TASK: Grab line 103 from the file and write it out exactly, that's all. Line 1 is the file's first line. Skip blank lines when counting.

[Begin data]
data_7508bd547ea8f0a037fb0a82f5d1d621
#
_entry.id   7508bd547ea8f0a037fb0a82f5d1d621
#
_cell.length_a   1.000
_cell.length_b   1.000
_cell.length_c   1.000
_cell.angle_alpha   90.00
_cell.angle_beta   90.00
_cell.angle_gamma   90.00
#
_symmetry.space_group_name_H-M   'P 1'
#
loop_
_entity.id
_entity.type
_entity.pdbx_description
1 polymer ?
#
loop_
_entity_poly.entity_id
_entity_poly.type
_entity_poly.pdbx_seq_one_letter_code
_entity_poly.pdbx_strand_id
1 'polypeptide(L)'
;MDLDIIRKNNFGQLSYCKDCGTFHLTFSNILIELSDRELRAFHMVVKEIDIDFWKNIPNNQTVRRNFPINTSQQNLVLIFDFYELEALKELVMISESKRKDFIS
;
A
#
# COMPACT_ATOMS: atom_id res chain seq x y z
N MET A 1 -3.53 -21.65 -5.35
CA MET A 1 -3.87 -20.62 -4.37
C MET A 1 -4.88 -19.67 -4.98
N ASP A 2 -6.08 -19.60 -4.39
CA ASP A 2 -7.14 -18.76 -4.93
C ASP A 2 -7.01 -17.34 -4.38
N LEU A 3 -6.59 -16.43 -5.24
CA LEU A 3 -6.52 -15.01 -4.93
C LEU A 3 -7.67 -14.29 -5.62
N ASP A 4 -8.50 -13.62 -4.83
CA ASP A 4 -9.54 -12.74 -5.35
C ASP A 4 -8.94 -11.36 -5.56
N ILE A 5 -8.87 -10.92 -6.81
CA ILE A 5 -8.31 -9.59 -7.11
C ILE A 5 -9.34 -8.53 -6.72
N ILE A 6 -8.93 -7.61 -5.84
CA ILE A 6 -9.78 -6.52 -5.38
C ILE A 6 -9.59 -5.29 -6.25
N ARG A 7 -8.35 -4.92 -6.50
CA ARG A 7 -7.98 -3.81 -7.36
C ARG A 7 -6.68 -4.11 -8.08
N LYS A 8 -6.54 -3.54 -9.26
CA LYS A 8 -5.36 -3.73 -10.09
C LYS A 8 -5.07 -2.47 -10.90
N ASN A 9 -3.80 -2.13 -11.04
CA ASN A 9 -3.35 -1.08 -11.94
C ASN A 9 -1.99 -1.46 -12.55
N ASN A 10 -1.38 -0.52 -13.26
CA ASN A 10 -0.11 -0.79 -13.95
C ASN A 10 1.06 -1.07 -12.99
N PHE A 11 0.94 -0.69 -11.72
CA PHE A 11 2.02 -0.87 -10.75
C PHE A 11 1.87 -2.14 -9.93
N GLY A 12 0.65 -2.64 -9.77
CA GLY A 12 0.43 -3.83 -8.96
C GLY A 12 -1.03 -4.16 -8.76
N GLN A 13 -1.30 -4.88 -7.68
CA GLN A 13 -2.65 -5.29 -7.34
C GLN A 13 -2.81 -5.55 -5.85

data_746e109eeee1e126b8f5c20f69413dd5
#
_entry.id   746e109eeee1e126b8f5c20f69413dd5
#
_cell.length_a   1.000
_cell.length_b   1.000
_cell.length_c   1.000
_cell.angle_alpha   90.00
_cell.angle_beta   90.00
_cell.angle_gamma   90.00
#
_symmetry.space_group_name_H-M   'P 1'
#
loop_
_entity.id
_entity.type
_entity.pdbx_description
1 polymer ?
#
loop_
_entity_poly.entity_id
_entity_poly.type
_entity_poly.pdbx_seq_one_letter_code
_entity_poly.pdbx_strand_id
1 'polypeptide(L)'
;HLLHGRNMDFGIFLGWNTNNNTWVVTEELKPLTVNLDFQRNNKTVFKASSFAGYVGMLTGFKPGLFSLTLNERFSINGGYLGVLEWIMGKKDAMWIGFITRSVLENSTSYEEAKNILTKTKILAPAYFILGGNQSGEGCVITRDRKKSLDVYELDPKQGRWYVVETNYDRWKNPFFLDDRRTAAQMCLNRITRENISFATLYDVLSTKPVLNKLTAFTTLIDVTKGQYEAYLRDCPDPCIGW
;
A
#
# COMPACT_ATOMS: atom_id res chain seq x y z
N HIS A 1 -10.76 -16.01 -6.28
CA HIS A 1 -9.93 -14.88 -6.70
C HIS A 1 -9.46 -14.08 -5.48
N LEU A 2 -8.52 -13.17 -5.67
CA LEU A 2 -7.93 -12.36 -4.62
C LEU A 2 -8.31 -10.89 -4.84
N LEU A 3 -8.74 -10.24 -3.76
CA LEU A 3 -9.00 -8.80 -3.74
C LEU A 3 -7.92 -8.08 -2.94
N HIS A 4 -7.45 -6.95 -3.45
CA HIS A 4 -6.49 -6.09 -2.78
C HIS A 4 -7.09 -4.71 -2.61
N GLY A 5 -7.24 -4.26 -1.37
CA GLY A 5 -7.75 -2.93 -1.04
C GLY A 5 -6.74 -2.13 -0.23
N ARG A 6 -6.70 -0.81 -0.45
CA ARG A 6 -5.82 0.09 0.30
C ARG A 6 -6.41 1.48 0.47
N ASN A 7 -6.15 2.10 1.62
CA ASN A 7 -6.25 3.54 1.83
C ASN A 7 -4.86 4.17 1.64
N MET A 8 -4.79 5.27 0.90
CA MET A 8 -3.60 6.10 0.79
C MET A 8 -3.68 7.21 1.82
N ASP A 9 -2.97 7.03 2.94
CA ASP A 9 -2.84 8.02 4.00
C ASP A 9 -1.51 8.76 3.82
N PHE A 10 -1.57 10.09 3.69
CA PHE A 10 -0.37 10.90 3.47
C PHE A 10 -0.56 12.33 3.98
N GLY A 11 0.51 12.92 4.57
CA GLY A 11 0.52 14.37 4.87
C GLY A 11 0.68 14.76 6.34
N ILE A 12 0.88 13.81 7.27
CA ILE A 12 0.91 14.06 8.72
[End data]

N LEU A 2 -8.52 -13.17 -5.67